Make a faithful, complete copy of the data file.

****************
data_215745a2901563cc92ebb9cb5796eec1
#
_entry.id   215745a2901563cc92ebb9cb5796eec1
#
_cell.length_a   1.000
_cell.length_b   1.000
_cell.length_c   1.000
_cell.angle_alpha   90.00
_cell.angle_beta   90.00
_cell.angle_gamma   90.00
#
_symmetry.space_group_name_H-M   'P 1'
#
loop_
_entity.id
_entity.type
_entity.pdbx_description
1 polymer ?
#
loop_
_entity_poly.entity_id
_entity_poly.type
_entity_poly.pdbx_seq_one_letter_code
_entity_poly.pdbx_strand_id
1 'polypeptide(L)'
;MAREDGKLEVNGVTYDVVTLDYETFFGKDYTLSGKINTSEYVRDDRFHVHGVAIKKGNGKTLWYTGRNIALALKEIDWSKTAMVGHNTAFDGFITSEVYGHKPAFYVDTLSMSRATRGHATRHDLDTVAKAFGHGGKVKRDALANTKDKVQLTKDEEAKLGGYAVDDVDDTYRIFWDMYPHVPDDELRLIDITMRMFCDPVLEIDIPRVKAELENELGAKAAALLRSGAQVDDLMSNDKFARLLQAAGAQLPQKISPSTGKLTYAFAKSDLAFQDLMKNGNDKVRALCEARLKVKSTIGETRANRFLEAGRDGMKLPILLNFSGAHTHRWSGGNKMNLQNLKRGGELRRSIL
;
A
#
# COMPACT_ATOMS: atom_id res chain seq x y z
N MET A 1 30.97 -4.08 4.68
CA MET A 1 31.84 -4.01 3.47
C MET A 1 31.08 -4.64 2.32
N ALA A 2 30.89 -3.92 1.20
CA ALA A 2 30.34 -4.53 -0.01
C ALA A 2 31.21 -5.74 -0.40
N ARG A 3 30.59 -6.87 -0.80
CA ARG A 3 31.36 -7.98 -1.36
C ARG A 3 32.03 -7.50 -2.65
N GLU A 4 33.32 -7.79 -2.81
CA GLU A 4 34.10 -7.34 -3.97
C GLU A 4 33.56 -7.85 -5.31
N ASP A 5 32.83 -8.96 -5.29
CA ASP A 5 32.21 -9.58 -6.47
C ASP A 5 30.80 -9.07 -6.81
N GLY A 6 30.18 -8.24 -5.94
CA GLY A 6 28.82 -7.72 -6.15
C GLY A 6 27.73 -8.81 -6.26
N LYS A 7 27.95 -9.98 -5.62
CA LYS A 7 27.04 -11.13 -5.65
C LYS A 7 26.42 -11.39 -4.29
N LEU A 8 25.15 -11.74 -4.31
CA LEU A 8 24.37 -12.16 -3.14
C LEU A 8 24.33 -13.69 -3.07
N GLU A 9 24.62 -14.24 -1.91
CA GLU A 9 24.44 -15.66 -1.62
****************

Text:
data_215745a2901563cc92ebb9cb5796eec1
#
_entry.id   215745a2901563cc92ebb9cb5796eec1
#
_cell.length_a   1.000
_cell.length_b   1.000
_cell.length_c   1.000
_cell.angle_alpha   90.00
_cell.angle_beta   90.00
_cell.angle_gamma   90.00
#
_symmetry.space_group_name_H-M   'P 1'
#
loop_
_entity.id
_entity.type
_entity.pdbx_description
1 polymer ?
#
loop_
_entity_poly.entity_id
_entity_poly.type
_entity_poly.pdbx_seq_one_letter_code
_entity_poly.pdbx_strand_id
1 'polypeptide(L)'
;MAREDGKLEVNGVTYDVVTLDYETFFGKDYTLSGKINTSEYVRDDRFHVHGVAIKKGNGKTLWYTGRNIALALKEIDWSKTAMVGHNTAFDGFITSEVYGHKPAFYVDTLSMSRATRGHATRHDLDTVAKAFGHGGKVKRDALANTKDKVQLTKDEEAKLGGYAVDDVDDTYRIFWDMYPHVPDDELRLIDITMRMFCDPVLEIDIPRVKAELENELGAKAAALLRSGAQVDDLMSNDKFARLLQAAGAQLPQKISPSTGKLTYAFAKSDLAFQDLMKNGNDKVRALCEARLKVKSTIGETRANRFLEAGRDGMKLPILLNFSGAHTHRWSGGNKMNLQNLKRGGELRRSIL
;
A
#
# COMPACT_ATOMS: atom_id res chain seq x y z
N MET A 1 30.97 -4.08 4.68
CA MET A 1 31.84 -4.01 3.47
C MET A 1 31.08 -4.64 2.32
N ALA A 2 30.89 -3.92 1.20
CA ALA A 2 30.34 -4.53 -0.01
C ALA A 2 31.21 -5.74 -0.40
N ARG A 3 30.59 -6.87 -0.80
CA ARG A 3 31.36 -7.98 -1.36
C ARG A 3 32.03 -7.50 -2.65
N GLU A 4 33.32 -7.79 -2.81
CA GLU A 4 34.10 -7.34 -3.97
C GLU A 4 33.56 -7.85 -5.31
N ASP A 5 32.83 -8.96 -5.29
CA ASP A 5 32.21 -9.58 -6.47
C ASP A 5 30.80 -9.07 -6.81
N GLY A 6 30.18 -8.24 -5.94
CA GLY A 6 28.82 -7.72 -6.15
C GLY A 6 27.73 -8.81 -6.26
N LYS A 7 27.95 -9.98 -5.62
CA LYS A 7 27.04 -11.13 -5.65
C LYS A 7 26.42 -11.39 -4.29
N LEU A 8 25.15 -11.74 -4.31
CA LEU A 8 24.37 -12.16 -3.14
C LEU A 8 24.33 -13.69 -3.07
N GLU A 9 24.62 -14.24 -1.91
CA GLU A 9 24.44 -15.66 -1.62